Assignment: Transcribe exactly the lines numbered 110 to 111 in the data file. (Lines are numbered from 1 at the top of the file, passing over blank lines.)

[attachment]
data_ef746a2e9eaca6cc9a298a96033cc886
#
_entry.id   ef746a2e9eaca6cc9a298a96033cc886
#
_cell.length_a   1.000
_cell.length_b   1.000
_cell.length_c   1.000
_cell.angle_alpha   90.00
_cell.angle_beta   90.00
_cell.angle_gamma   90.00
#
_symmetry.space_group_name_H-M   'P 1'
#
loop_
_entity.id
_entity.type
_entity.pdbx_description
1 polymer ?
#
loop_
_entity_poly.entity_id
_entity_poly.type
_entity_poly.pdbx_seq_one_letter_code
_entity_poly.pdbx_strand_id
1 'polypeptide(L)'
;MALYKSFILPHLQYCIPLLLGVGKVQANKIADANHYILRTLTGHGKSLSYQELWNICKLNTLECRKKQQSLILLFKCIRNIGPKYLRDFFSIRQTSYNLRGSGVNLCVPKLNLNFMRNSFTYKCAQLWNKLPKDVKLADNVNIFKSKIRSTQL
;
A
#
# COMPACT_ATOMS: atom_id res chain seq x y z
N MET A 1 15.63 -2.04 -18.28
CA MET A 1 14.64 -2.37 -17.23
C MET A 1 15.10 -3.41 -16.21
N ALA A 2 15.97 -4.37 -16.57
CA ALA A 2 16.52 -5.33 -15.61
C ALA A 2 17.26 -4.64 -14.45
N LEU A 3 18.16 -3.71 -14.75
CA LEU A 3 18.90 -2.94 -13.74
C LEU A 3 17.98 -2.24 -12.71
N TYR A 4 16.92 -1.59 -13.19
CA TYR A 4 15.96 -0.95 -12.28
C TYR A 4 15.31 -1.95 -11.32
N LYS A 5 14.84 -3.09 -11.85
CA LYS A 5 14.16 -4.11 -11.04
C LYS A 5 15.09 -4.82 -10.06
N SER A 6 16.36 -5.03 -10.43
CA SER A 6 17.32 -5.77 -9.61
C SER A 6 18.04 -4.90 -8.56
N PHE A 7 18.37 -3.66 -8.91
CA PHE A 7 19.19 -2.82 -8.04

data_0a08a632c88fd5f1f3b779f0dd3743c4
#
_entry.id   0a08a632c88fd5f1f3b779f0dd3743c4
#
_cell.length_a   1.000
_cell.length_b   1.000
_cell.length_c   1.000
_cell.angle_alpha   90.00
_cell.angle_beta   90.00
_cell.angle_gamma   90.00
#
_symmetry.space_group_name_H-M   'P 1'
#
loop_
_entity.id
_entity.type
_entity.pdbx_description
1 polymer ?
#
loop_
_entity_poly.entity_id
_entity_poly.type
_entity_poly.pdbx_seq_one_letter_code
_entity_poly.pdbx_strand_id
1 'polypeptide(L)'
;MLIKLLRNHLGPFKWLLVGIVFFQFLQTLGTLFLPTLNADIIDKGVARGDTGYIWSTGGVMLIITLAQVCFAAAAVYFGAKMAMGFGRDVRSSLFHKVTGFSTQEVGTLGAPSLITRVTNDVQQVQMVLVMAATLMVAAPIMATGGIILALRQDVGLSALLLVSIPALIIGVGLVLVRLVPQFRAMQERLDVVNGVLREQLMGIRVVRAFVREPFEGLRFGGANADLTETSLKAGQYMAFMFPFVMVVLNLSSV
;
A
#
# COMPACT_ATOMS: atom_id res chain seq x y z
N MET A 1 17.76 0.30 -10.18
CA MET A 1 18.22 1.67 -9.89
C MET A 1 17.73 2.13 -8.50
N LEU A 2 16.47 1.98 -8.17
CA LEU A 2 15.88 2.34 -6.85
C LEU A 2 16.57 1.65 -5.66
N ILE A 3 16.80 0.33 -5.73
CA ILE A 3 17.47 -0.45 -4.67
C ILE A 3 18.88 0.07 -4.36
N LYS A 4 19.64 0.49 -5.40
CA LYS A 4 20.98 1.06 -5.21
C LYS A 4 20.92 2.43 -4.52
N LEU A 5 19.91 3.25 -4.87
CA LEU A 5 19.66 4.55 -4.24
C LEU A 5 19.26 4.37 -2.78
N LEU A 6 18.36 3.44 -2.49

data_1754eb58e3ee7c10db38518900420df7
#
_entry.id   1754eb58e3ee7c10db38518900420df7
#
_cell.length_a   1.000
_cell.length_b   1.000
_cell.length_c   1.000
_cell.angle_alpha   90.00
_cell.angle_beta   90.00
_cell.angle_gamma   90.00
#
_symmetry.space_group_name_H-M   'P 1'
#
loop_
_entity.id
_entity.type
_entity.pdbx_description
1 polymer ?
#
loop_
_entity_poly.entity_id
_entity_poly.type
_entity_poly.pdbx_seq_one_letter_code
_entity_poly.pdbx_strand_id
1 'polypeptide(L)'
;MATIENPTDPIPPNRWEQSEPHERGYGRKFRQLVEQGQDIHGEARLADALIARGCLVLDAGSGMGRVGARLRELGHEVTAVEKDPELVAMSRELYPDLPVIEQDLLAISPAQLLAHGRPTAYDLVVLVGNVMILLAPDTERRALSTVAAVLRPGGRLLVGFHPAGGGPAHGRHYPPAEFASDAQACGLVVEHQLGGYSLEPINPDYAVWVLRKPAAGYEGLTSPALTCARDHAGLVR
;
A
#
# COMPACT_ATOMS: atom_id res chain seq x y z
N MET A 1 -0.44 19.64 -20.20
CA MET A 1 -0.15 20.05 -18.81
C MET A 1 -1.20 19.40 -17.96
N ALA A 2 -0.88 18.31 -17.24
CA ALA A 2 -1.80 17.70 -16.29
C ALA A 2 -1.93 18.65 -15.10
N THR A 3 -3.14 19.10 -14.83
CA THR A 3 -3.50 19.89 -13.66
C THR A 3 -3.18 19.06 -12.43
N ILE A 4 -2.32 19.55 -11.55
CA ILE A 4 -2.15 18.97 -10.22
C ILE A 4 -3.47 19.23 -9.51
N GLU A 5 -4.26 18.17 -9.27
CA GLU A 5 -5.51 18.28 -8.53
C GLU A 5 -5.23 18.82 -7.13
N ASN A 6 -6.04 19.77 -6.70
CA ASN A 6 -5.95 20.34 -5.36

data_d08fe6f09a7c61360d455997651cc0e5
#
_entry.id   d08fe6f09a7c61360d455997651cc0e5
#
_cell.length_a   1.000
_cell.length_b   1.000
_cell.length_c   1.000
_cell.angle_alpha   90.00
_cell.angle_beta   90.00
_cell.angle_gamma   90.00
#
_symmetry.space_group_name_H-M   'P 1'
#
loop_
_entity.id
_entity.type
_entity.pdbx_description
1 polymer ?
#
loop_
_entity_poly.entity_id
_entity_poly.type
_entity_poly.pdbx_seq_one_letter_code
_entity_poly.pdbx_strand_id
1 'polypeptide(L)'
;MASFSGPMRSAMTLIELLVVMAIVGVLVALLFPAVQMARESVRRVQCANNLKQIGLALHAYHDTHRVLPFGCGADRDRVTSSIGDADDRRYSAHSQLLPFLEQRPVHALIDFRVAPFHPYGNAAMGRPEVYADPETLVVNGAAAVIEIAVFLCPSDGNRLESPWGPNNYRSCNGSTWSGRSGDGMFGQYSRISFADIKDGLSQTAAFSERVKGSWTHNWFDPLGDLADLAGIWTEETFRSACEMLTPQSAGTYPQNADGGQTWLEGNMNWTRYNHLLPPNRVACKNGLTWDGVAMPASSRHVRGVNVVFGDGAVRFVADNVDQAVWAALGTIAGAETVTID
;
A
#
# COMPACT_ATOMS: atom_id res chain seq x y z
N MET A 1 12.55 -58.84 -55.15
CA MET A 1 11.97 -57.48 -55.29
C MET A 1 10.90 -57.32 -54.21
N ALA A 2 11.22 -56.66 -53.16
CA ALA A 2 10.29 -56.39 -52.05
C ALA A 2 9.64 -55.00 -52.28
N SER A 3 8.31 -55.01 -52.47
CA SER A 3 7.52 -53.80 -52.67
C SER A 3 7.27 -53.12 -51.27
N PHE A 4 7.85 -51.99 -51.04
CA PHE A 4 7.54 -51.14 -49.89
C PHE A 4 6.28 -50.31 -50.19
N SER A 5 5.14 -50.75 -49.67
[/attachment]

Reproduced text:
loop_
_entity.id